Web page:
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Montana Field Guide

Montana Field Guides

Poor Sedge - Carex magellanica
Other Names:  Carex paupercula

Global Rank: G5
State Rank: S4

Agency Status
MNPS Threat Rank:
C-value: 10

External Links

General Description
Poor Sedge is a grass-like perennial that grows in small clusters with flowering stems that are 15-40 cm tall, arising from short or long rhizomes. Roots have a yellowish-brown fuzzy covering. Stems are conspicuously covered at the base with the dried leaves from the previous year. The leaves are mostly flat, 2-4 mm wide, and on the lower half of the stem. The inflorescence consists of a narrow terminal spike of male flowers and usually 2-3 mainly female spikes, the lower of which are nodding on long stalks. The terminal spike is 4-12 mm long and 2-4 mm wide; the lower spikes are 4-22 mm long and 4-8 mm wide, and often have a few male flowers at the base. The bract is slightly longer than the terminal spike. Scales are light or dark brown, often with a greenish midvein. The perigynia are pale green, glabrous, oval in outline, and 2-3 mm long. Each perigynium has 3 stigmas and an achene that is 3-sided.

Fruit mature in July-August.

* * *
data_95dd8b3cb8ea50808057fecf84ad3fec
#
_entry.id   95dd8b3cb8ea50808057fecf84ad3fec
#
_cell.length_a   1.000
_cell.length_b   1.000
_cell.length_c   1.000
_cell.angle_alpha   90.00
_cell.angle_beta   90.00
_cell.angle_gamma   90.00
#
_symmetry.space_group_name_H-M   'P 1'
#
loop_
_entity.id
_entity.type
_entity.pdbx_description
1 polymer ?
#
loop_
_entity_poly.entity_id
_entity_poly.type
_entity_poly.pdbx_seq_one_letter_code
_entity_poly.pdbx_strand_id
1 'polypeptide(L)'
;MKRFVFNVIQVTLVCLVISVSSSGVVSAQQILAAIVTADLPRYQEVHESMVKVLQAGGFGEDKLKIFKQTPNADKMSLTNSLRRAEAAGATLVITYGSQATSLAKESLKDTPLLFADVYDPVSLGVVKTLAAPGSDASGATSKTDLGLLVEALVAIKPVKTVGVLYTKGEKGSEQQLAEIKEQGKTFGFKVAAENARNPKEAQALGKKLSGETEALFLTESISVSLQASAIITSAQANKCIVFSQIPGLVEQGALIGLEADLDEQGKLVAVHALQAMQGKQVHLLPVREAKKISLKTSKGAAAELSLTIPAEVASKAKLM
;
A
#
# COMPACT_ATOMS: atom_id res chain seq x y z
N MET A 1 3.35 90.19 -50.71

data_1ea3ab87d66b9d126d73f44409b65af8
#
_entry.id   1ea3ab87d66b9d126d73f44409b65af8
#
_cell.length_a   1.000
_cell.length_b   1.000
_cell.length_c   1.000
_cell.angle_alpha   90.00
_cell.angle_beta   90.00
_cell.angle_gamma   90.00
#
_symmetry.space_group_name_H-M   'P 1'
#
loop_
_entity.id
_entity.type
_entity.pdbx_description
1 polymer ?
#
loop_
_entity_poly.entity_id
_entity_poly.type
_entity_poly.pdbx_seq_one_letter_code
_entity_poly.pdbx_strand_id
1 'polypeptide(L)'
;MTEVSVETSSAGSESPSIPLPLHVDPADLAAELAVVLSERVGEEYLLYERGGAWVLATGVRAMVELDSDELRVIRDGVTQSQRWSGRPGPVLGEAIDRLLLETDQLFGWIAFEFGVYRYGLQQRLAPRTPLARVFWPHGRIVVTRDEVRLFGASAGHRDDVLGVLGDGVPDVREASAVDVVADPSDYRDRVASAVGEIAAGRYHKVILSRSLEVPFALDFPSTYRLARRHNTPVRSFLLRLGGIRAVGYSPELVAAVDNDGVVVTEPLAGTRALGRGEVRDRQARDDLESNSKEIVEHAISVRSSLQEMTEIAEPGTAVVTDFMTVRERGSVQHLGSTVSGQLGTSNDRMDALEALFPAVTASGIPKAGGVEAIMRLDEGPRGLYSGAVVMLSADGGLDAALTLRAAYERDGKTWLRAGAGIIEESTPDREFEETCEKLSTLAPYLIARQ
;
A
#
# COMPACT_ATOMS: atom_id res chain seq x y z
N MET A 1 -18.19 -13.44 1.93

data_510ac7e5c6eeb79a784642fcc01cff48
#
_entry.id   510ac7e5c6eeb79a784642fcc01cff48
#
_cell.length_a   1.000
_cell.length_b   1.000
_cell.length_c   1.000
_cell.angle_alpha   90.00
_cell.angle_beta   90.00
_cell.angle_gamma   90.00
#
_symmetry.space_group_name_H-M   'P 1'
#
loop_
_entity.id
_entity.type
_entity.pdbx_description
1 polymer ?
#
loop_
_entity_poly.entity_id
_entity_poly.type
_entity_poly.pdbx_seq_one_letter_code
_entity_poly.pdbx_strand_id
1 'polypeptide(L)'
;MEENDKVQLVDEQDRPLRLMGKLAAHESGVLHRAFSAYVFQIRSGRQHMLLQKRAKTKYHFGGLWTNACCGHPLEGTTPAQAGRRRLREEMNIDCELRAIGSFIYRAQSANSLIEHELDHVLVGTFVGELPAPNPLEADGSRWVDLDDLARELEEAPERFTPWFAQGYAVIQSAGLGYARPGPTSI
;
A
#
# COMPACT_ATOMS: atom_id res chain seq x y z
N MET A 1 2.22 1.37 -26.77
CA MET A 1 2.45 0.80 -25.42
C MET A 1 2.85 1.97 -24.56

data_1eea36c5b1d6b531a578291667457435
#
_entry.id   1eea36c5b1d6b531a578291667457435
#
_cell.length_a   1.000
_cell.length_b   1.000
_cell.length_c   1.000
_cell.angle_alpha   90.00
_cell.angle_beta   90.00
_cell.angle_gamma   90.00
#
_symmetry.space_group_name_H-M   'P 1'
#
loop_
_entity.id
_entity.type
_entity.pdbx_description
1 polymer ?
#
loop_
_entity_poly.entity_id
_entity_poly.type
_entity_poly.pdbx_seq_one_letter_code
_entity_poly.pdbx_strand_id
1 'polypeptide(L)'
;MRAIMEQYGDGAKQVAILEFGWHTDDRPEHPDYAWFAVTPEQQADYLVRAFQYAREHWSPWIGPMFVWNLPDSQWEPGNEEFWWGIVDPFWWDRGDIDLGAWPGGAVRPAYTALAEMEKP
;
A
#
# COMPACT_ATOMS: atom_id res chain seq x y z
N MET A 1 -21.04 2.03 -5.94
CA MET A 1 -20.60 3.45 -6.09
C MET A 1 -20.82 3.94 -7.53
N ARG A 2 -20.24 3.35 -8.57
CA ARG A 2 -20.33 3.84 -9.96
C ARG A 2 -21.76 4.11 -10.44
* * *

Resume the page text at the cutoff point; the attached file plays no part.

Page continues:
Diagnostic Characteristics
Carex paupercula occurs with C. limonsa in peatland habitat, and the two can be confused. It differs from the latter in having leaves at the base of the plant and male flowers at the base of spikes.

Species Range

Range Comments
Circumboreal south to UT, CO, OH, NY and S. America (Lesica 2012. Manual of Montana Vascular Plants. BRIT Press. Fort Worth, TX).

Summary of Observations Submitted for Montana
Number of Observations: 81

(Click on the following maps and charts to see full sized version) Map Help and Descriptions
Relative Density



(Observations spanning multiple months or years are excluded from time charts)

Nutrient-poor fens and bog-like microsites often with Sphanum moss in the montane zone.

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Citation for data on this website:
Poor Sedge — Carex magellanica.  Montana Field Guide.  .  Retrieved on , from